In 1994, Rosenfeld was named vice president and general manager of the desserts and snacks division. Under Rosenfeld’s direction, the company introduced sugar-free JellO snack cups, which reversed the slide in JellO sales. In the early 1990s, Kraft and General Foods merged and in 1996, Rosenfeld became president of Kraft Foods Canada. In an effort to reach consumers, Rosenfeld had the company mail out a free magazine filled with recipes and cooking tips to one million households, thus creating interest in Kraft products. By 2000, Rosen-feld was group vice president of Kraft Foods Inc. Her major accomplishment in this position included the successful integration of Nabisco, the maker of Oreos and Ritz crackers, which Kraft purchased for $18.9 billion in 2000. In 2003, Rosenfeld was named president of Kraft Foods North America.

After 20plus years with the company, Rosenfeld left in 2004 to become chairman and CEO of Frito-Lay—a snack division of PepsiCo—which includes brands like Lay’s, Doritos, Fritos, Rold Gold, Tosti-tos, and Quaker. Once again, Rosenfeld spotted an emerging trend in consumers desiring healthier snacks. She persuaded Frito-Lay to make a switch to using heart-healthier sunflower oil, which is low in saturated fat. She also oversaw the rollout of the 90calorie Quaker chewy granola bar, which boasted 30 percent fewer calories than the original. She urged the company to acquire Stacy’s Pita Chips. In 2005, the healthier snacks unit of Frito-Lay enjoyed double-digit growth, as compared to the single-digit growth of Frito-Lay’s traditional products. Frito-Lay’s net revenues grew eight percent—to $10.3 billion—in 2005, making the snacks division the most profitable unit of PepsiCo.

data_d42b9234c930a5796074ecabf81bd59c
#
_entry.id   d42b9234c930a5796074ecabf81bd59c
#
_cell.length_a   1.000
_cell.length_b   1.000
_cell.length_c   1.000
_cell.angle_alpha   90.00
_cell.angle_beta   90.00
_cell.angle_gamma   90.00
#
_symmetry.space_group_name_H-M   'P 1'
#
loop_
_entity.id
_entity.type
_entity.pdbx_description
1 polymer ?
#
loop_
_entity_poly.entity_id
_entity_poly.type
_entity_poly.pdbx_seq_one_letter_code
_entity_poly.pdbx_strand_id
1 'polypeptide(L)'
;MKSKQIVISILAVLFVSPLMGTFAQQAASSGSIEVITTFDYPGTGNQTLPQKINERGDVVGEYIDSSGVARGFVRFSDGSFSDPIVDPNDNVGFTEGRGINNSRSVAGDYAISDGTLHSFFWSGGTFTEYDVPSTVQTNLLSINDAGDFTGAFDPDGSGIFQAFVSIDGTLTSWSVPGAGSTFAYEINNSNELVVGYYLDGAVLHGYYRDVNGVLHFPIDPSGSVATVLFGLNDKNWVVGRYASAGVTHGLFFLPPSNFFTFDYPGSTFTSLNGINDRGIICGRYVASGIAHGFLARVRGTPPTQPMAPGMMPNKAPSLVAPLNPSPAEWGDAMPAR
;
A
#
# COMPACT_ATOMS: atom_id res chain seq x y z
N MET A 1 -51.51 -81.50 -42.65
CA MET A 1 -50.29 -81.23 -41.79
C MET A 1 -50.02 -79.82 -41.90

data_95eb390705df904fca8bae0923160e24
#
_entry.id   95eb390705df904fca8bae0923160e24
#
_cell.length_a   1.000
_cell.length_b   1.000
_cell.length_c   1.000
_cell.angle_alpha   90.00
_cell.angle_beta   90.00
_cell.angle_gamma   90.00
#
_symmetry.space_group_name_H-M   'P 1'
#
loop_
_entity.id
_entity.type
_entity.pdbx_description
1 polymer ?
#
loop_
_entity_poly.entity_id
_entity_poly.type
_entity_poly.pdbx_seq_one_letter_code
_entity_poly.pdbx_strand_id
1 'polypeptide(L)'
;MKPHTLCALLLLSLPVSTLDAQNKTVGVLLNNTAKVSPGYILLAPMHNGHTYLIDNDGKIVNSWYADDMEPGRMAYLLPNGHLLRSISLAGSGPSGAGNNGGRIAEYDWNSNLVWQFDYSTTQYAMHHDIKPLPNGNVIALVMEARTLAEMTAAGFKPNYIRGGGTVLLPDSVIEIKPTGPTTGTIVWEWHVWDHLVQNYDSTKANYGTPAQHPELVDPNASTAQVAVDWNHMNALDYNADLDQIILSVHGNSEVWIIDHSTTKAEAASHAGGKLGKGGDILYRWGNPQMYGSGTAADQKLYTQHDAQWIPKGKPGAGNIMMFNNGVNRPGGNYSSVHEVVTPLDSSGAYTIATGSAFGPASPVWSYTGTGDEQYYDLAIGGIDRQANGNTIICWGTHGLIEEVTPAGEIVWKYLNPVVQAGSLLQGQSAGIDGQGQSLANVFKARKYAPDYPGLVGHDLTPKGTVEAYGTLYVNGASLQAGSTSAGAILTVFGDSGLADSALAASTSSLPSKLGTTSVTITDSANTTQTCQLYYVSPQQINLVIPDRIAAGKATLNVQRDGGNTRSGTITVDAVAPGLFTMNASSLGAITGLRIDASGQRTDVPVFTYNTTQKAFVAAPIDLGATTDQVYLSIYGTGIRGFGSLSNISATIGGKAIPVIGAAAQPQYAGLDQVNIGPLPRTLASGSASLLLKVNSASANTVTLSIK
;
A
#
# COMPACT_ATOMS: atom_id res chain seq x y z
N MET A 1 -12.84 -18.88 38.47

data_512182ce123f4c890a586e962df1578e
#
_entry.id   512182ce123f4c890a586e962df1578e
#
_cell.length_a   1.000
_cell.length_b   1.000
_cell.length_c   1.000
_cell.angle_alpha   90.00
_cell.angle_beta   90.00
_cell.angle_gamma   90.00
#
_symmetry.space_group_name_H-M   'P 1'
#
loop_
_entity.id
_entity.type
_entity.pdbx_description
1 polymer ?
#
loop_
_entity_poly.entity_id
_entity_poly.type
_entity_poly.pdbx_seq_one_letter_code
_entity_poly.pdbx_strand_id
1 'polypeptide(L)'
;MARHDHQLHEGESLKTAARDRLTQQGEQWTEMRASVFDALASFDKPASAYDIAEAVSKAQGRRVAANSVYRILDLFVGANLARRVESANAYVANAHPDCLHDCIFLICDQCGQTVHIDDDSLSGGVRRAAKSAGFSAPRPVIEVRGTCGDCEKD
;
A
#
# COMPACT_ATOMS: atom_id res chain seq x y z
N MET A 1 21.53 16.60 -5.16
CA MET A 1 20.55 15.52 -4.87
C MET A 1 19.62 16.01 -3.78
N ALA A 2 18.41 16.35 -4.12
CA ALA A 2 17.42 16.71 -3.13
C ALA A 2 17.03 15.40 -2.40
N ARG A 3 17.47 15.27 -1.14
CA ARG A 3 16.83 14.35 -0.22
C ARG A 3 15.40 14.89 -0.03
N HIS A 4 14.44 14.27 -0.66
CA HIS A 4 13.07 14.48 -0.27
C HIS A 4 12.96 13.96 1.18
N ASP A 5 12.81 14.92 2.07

In 2006, a troubled Kraft lured Rosenfeld back to its headquarters in Northfield, Illinois, naming her CEO. The situation at Kraft was unstable with stagnant sales and growing operating costs. In 2005, costs for packaging, fuel, and other commodities soared by $800 million. Kraft passed the cost along to consumers, who balked at the higher prices and turned to private-label products that sold for less. In addition, stock prices had dipped 21 percent in 2005 amidst declining profits and a loss of market share.

After taking over and studying the product lines, Rosenfeld announced that she planned to revive the company by developing healthier, more convenient, and improved products. “We have to stop apologizing for our categories and start reinventing them,” Rosenfeld told Fortune’s Matthew Boyle. Under Rosenfeld’s direction, Kraft upgraded beans for Maxwell House coffee, tried new versions of Di-Giorno pizza, and changed the shape of the Oreo— for a limited time only. Kraft also rolled out a new Singles Select cheese with a sharper, more robust taste. The cheese was targeted at adult consumers nostalgic for the individually wrapped singles they grew up with but preferring more adult tastes. Rosenfeld also increased sales of macaroni-and-cheese by introducing a more convenient, snack-sized microwavable version called Easy Mac. Kraft introduced organic and 50 percent whole grain lines of macaroni, as well as a deluxe line that features sun-dried tomato.

As 2007 rolled to a close, the numbers were looking better at Kraft. The innovations in the mac-and-cheese line led to a six percent increase in macaroni sales in 2007, reversing what had been a four-year decline. Some analysts hailed the increase as a sign that Rosenfeld’s plan to revitalize tried-and-true products just might work. Some insiders were less optimistic. As Morningstar Inc. analyst Gregg War ren told David Sterrett of Crain’s Chicago Business, “Macaroni and cheese shows how Kraft can turn around some brands. That said, there are limitations to what they can do, because when you have $34 billion in sales, you have to do lots of things to make a difference.”



Marquis Who’s Who, Marquis Who’s Who, 2008.


Crain’s Chicago Business, July 9, 2007, p. 1; December 24, 2007, p. 1.

Fortune, April 30, 2007, p. 108.

Gazette (Montreal, Canada), June 28, 2006, p. B7.

International Herald Tribune, February 19, 2007, p. 13.

Times (London, England), June 27, 2006, p. 39.


“At Kraft, a Fresh Big Cheese,” BusinessWeek, (January 27, 2008).

“Irene Rosenfeld,” Kraft, (January 27, 2008).

“It’s the Best of Times for Women in Corporate America,” 15 Minutes magazine, (February 14, 2008).

“The 100 Most Powerful Women: 9 Irene Rosen-feld,” Forbes, (January 27, 2008).

—Lisa Frick